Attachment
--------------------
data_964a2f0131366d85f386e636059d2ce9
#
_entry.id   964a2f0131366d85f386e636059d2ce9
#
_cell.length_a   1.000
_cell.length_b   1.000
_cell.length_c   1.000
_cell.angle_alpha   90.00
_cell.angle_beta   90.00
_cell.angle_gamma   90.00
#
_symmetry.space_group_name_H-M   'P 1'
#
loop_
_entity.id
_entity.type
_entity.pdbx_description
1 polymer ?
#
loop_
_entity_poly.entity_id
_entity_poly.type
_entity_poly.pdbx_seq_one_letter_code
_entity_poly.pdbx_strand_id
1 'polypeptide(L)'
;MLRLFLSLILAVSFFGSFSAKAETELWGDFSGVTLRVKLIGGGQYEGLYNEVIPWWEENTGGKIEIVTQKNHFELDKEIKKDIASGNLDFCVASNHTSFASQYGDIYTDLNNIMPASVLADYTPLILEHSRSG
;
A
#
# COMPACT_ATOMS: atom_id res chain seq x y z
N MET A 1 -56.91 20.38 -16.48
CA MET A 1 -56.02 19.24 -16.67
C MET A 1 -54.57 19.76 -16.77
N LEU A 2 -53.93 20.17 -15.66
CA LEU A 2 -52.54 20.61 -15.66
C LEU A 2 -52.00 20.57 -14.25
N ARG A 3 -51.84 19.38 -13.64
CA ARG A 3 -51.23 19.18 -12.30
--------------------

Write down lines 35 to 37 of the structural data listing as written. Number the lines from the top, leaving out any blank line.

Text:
CA LEU A 2 -52.54 20.61 -15.66
C LEU A 2 -52.00 20.57 -14.25
N ARG A 3 -51.84 19.38 -13.64